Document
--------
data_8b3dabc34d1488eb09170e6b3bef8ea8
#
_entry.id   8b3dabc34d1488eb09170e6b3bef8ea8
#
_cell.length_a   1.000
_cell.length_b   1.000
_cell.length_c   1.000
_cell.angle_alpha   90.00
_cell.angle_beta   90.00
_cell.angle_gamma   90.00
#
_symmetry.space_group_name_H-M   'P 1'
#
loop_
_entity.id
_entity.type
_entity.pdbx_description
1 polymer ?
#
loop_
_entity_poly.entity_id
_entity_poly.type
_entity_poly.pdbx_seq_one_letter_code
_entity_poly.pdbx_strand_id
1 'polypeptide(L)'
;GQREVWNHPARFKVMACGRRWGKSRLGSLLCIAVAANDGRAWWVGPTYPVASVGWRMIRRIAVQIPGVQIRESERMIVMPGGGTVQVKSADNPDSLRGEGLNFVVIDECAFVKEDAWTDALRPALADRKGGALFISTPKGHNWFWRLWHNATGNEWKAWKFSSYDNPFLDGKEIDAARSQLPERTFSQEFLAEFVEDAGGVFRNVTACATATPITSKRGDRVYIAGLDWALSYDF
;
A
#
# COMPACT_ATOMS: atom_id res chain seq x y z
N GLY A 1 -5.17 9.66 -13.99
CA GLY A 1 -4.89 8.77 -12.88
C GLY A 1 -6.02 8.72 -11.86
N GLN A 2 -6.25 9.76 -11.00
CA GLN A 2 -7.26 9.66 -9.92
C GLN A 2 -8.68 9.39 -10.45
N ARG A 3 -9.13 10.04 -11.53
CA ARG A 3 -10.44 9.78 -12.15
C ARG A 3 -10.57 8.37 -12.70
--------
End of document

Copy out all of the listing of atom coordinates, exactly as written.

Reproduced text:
data_8b3dabc34d1488eb09170e6b3bef8ea8
#
_entry.id   8b3dabc34d1488eb09170e6b3bef8ea8
#
_cell.length_a   1.000
_cell.length_b   1.000
_cell.length_c   1.000
_cell.angle_alpha   90.00
_cell.angle_beta   90.00
_cell.angle_gamma   90.00
#
_symmetry.space_group_name_H-M   'P 1'
#
loop_
_entity.id
_entity.type
_entity.pdbx_description
1 polymer ?
#
loop_
_entity_poly.entity_id
_entity_poly.type
_entity_poly.pdbx_seq_one_letter_code
_entity_poly.pdbx_strand_id
1 'polypeptide(L)'
;GQREVWNHPARFKVMACGRRWGKSRLGSLLCIAVAANDGRAWWVGPTYPVASVGWRMIRRIAVQIPGVQIRESERMIVMPGGGTVQVKSADNPDSLRGEGLNFVVIDECAFVKEDAWTDALRPALADRKGGALFISTPKGHNWFWRLWHNATGNEWKAWKFSSYDNPFLDGKEIDAARSQLPERTFSQEFLAEFVEDAGGVFRNVTACATATPITSKRGDRVYIAGLDWALSYDF
;
A
#
# COMPACT_ATOMS: atom_id res chain seq x y z
N GLY A 1 -5.17 9.66 -13.99
CA GLY A 1 -4.89 8.77 -12.88
C GLY A 1 -6.02 8.72 -11.86
N GLN A 2 -6.25 9.76 -11.00
CA GLN A 2 -7.26 9.66 -9.92
C GLN A 2 -8.68 9.39 -10.45
N ARG A 3 -9.13 10.04 -11.53
CA ARG A 3 -10.44 9.78 -12.15
C ARG A 3 -10.57 8.37 -12.70